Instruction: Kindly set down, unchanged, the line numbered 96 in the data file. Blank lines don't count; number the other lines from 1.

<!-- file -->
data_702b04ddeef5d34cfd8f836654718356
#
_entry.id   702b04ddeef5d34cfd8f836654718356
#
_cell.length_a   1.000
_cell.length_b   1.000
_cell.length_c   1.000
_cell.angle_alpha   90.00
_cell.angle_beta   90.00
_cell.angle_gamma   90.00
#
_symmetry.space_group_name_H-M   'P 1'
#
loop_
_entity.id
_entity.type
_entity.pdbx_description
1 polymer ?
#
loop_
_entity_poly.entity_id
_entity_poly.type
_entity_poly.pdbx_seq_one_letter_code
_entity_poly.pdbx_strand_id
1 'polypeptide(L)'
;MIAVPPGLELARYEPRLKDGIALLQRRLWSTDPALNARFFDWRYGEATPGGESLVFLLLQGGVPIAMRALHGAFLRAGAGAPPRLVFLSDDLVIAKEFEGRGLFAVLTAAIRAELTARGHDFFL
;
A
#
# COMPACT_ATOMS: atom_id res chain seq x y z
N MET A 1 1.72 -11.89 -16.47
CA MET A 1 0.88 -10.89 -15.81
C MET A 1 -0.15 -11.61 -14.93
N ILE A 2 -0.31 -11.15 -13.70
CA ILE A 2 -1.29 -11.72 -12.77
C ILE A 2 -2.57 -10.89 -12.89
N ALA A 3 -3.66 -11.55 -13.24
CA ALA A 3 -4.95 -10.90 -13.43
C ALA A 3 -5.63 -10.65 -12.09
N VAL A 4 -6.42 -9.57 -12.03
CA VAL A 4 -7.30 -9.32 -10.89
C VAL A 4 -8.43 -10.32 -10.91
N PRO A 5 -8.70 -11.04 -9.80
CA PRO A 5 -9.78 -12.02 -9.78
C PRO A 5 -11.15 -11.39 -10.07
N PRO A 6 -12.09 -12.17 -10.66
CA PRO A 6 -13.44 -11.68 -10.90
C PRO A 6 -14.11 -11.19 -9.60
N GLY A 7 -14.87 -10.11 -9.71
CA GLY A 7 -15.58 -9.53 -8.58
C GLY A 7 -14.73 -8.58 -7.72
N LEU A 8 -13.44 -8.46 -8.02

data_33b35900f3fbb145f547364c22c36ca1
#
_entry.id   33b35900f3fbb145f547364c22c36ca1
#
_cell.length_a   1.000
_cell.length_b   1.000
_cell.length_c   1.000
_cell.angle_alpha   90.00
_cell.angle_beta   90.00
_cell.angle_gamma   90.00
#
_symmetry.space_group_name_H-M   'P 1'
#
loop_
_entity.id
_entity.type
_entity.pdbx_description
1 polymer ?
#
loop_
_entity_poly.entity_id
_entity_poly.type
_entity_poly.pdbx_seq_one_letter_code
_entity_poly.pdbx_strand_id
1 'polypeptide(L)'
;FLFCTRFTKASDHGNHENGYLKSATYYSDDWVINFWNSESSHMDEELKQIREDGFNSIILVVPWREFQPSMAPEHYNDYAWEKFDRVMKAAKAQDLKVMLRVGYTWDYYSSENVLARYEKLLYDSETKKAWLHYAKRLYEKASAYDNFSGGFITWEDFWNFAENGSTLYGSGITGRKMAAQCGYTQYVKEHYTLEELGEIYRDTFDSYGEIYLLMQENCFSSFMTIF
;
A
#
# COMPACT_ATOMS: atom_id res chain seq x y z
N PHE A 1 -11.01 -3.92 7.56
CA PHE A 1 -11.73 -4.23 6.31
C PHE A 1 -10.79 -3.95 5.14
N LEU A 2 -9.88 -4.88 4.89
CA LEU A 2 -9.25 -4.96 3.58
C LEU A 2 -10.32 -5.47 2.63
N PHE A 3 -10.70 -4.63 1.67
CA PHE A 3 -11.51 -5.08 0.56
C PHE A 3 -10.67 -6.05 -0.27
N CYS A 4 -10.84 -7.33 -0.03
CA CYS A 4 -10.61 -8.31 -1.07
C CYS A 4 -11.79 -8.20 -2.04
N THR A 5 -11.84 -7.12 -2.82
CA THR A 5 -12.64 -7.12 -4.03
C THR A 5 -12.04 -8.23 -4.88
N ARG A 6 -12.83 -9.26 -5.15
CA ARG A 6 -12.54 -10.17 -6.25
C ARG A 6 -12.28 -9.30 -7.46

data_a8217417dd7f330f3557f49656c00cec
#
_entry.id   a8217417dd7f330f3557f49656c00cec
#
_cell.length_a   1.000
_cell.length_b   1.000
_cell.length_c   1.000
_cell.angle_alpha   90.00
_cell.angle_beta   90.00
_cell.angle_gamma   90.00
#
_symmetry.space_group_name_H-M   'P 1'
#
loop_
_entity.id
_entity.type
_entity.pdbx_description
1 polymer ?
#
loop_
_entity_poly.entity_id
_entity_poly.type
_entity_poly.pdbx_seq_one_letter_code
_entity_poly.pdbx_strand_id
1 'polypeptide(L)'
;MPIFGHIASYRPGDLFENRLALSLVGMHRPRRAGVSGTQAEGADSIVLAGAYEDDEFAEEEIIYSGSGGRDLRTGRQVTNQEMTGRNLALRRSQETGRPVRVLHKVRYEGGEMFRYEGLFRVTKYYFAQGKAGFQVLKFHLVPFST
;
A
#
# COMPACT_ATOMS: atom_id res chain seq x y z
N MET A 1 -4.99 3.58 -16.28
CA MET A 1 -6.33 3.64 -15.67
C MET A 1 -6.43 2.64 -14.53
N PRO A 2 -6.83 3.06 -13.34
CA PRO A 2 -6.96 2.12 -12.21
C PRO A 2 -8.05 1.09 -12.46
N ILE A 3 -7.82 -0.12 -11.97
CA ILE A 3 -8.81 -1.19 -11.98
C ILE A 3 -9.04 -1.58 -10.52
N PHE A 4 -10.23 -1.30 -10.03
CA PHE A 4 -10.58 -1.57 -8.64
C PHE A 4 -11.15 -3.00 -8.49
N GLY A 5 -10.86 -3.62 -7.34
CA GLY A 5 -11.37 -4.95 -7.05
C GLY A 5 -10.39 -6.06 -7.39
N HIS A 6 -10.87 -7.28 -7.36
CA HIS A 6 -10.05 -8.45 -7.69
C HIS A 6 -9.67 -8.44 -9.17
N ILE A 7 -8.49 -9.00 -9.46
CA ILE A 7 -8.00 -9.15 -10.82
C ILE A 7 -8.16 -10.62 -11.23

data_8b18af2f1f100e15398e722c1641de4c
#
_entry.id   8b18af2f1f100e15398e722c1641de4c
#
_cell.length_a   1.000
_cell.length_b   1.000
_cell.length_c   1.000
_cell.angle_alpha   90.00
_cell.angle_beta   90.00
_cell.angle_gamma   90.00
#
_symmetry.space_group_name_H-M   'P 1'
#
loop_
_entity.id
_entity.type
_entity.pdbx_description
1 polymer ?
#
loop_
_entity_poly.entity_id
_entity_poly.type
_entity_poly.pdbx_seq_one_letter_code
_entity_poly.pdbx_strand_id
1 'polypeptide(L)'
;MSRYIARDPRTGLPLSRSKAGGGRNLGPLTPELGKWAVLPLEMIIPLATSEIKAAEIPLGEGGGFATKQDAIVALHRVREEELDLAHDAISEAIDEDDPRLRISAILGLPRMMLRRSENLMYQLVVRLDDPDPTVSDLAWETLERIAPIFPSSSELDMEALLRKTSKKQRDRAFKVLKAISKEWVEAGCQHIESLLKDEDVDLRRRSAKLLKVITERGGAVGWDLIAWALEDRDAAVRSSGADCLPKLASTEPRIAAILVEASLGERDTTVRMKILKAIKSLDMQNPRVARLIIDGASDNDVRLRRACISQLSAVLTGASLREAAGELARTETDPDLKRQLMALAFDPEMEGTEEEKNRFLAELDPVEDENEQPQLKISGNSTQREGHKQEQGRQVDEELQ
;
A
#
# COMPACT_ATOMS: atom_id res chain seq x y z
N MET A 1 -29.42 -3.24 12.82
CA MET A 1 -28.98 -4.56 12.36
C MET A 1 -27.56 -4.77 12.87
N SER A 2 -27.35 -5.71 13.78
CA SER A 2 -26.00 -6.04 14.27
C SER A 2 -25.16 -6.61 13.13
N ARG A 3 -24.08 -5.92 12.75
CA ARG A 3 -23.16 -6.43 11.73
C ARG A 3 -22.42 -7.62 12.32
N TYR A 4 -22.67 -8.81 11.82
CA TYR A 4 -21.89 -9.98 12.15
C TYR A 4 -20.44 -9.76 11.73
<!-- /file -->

CA THR A 5 -12.64 -7.12 -4.03